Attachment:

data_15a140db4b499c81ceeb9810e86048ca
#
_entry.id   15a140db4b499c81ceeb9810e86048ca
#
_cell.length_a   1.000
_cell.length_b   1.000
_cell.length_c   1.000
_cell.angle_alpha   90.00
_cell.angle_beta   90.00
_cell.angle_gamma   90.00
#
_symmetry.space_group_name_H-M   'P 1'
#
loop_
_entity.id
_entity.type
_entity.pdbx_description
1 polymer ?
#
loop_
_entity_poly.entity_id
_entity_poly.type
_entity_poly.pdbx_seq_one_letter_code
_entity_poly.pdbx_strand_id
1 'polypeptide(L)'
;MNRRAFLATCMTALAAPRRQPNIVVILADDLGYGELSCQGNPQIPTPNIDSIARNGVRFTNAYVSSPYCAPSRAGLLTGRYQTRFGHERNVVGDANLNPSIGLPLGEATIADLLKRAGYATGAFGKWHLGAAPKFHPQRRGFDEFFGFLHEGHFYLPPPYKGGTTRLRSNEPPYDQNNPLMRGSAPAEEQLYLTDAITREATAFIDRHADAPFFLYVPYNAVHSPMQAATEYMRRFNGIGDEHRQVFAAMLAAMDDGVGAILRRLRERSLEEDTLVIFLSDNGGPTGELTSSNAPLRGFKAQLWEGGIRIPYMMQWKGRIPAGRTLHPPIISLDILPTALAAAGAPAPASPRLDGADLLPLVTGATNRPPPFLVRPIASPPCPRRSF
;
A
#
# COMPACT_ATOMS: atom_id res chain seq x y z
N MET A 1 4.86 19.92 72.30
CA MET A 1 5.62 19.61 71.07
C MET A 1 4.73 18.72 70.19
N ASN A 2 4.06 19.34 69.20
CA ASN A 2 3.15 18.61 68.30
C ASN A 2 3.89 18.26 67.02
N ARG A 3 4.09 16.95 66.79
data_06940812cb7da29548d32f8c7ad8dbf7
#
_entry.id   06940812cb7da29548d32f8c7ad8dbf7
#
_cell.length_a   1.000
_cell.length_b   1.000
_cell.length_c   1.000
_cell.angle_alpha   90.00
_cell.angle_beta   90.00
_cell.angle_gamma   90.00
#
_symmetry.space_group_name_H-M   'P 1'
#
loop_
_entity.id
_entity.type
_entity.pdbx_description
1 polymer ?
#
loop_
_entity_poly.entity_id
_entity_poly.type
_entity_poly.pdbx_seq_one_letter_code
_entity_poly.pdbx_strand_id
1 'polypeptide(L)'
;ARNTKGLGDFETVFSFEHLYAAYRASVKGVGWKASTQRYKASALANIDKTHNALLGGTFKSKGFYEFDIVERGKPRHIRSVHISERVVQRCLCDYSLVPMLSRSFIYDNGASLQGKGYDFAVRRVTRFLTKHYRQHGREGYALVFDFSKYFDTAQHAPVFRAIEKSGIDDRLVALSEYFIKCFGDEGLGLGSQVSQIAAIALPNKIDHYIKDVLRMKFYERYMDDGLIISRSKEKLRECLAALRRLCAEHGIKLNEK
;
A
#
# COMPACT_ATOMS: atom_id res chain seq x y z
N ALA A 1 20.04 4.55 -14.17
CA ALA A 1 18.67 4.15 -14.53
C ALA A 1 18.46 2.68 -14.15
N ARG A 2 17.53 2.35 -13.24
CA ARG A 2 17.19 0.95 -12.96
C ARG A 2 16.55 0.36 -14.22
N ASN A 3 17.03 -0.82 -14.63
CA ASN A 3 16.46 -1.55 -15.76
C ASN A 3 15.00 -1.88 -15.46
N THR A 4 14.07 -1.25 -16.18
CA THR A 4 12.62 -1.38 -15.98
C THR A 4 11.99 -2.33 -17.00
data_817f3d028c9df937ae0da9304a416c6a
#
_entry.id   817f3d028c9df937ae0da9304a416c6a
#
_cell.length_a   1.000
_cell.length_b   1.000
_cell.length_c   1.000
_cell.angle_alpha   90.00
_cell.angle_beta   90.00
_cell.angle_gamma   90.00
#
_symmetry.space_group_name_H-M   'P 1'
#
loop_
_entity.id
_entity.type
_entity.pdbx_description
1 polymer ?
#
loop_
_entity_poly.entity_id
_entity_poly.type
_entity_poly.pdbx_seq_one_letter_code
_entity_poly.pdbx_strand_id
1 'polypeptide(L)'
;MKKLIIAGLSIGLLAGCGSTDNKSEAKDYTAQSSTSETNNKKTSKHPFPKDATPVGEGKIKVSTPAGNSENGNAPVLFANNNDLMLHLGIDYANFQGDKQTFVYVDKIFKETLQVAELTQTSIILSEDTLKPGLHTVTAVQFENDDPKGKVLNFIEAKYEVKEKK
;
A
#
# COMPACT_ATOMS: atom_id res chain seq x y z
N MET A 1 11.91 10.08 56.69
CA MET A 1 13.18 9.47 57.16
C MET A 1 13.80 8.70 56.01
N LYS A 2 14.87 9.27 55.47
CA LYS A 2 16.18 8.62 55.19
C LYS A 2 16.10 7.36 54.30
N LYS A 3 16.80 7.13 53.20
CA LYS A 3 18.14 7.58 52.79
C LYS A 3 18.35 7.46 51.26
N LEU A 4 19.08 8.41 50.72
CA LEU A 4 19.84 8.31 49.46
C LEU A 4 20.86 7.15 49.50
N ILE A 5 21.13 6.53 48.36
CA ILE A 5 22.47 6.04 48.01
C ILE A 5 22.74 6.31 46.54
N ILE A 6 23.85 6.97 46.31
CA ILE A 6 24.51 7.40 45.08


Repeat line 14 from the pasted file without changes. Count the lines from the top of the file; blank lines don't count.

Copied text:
loop_